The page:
Next year, the six tennis courts at Crane Park will be resurfaced and there will be new LED lighting throughout Crane Park. On Tuesday, the St. Helena City Council voted unanimously to spend not more than $200,000 for the Capital Improvement Projects at Crane Park.
Recreation Director Andre Pichly said the project is expected to include the installation of a slip-sheet system for the four center courts, which have visible cracks in the playing surface, posing a safety risk for the tennis players. Pichly described the slip-sheet system as 21 layers of fabric, which is two inches thick, put on top of the tennis courts. New asphalt is then put on top of the fabric. The two single courts are in good shape and just need a new asphalt coating, he added. Additional work includes upgrading tennis court amenities, such as lowering the side fencing for the courts, installing new chain-link fencing material and upgrading net systems as needed.
Pichly’s staff report also recommends installing new LED lights on the tennis courts, bocce courts, skate park and sand volleyball court. These upgrades would use the existing lighting infrastructure and replace the metal halide fixtures. Additionally, the control system would be replaced. The staff report states the LED lights are expected to last 130,000 hours or almost 15 years, compared to the 15,000-hour lifespan of metal halide lights.
New, stand-alone solar powered path lighting also will be added, to aid park users leaving Crane Park after the lights have been turned off.
Pichly said the work could begin as early as next spring, depending on the weather and retrofitting the lights will be done before the courts are resurfaced. The estimated project time is six weeks.
Following Pichly’s reading of the staff report, Parks and Recreation Commission Chair Matt Demchuk addressed the council, adding it has taken three years to get this project funded. “I strongly urge you to support this project,” he said. Part of the issue is that the commission created a list of Capital Improvement Projects and ranked them and yet the City Council did not discuss, nor fund, the projects.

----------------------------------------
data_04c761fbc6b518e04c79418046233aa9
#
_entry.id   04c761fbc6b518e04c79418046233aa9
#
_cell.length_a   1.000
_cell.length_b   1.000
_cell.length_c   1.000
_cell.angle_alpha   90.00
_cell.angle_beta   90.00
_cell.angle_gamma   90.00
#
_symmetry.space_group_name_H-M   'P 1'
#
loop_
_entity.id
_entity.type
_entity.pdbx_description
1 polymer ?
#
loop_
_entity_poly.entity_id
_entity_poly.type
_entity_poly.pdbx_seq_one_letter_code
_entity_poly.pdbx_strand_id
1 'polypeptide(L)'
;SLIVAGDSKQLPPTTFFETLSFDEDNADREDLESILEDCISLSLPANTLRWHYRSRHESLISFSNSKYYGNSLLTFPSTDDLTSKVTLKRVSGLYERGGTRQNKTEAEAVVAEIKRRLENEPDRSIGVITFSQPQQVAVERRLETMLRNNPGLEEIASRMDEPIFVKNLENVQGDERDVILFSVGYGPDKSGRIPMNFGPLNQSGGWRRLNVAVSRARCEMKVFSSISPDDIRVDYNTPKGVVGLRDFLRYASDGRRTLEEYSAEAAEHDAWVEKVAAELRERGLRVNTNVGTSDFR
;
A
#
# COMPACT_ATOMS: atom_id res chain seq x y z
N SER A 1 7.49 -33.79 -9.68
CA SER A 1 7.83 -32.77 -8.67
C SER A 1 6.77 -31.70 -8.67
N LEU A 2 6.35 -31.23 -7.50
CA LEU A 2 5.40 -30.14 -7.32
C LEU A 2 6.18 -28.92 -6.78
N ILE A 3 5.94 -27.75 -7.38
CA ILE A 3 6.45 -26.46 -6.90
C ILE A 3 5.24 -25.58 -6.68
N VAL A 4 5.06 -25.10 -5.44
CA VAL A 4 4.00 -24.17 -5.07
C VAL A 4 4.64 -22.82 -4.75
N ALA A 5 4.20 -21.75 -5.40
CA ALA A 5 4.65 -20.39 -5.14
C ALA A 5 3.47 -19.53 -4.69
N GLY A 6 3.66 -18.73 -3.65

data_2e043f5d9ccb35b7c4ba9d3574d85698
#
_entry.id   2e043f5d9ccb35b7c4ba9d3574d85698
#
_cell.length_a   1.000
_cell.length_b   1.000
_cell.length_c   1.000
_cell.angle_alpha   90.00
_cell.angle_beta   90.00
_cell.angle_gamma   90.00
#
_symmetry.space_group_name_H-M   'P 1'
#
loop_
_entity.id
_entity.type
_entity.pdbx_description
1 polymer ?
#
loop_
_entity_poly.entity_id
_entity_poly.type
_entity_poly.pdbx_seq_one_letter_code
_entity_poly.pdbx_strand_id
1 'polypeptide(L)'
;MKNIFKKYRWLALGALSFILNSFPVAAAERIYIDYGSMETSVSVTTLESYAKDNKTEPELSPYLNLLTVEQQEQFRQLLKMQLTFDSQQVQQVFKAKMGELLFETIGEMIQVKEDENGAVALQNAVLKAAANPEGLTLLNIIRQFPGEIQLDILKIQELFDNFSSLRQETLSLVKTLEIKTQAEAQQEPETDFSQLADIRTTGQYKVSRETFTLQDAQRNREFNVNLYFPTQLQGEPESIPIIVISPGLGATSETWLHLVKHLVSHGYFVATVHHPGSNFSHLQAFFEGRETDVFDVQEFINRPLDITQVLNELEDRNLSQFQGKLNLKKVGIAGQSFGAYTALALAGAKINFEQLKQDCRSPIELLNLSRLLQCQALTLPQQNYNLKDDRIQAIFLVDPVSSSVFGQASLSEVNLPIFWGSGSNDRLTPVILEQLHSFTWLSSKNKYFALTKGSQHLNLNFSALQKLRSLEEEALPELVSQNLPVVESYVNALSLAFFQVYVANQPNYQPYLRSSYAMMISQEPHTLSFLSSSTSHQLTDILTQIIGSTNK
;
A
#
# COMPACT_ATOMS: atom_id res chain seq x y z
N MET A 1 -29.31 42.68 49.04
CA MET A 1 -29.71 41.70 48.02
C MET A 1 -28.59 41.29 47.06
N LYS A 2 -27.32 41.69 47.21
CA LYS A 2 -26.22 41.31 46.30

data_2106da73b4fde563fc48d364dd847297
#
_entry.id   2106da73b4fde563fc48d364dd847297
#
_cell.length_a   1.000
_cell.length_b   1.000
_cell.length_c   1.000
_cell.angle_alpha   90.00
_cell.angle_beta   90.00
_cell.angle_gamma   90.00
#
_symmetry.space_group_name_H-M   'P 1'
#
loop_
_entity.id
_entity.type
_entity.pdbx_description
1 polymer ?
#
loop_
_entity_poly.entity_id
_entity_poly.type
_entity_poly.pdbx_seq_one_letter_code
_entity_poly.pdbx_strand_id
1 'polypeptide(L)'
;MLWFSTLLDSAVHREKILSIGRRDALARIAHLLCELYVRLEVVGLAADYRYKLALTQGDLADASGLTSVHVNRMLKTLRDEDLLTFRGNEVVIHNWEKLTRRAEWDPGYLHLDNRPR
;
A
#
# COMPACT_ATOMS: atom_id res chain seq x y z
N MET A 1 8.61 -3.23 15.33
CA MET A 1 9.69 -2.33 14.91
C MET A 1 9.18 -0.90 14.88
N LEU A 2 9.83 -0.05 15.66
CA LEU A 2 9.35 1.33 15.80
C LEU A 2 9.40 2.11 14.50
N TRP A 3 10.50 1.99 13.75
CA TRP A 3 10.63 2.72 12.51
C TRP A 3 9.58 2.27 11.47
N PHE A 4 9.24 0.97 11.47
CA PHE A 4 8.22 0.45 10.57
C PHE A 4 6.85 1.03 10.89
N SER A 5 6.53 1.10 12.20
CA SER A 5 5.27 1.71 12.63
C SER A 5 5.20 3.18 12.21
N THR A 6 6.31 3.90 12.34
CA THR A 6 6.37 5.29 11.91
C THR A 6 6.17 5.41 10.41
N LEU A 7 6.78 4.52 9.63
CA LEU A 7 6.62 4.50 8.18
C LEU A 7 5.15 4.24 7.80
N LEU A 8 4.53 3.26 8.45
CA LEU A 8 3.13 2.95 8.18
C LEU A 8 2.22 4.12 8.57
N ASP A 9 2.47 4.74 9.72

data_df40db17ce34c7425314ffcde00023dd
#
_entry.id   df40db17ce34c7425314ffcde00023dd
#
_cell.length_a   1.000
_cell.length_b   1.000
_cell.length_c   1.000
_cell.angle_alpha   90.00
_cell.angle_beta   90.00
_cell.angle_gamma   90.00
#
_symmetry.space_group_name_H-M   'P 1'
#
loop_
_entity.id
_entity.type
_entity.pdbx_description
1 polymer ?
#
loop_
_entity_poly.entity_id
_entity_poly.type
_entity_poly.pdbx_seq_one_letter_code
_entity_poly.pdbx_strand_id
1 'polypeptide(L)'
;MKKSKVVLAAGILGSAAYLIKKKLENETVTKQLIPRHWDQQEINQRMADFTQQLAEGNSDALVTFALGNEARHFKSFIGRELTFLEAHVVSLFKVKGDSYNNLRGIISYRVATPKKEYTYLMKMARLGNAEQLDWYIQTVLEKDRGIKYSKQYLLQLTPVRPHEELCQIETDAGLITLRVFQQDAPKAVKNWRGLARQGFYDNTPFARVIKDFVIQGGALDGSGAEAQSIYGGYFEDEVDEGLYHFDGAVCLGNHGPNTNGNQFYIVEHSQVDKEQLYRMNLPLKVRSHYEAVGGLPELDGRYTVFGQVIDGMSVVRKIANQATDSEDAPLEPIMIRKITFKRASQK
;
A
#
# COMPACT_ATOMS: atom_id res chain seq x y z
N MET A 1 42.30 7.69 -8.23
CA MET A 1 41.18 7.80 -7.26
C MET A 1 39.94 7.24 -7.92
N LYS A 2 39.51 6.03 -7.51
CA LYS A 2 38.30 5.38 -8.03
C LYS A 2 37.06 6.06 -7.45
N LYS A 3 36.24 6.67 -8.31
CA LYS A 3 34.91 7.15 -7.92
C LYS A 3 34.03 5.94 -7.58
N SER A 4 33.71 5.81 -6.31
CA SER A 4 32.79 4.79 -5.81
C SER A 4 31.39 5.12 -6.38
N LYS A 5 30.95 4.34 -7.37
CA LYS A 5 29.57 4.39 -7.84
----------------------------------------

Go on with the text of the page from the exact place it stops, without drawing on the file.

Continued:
City Manager Mark Prestwich told Demchuk it was a communication problem and Koberstein said she supports what the commission is doing, adding they used a good public process – two community outreach meetings – to create their CIP list.
The money to pay for the Crane Park improvements will come from the city’s Park Impact Fee Fund, which has a balance of $745,700 and the Skate Park Lighting Fund, which has a balance of $1,180.
In other action:
On a split 3-2 vote, the St. Helena City Council approved an ordinance to adopt Mobile Home Park Rent Stabilization on Tuesday night. There was no public comment.
Voting for the second reading of the ordinance were Councilmembers Geoff Ellsworth, Paul Dohring and Mary Koberstein. Mayor Alan Galbraith said he opposed the ordinance in the past and he continues to oppose it. He and Vice Mayor Peter White cast the dissenting votes.
Prestwich brought to the council’s attention the city’s website, which now has a button for donations to help Camp Fire victims. During public comment, audience member Anne Card advocated a city-wide fundraising effort to pay for an RV or trailer for those who were left homeless by the fire. The council is expected to discuss that during its next meeting, set for Dec. 11.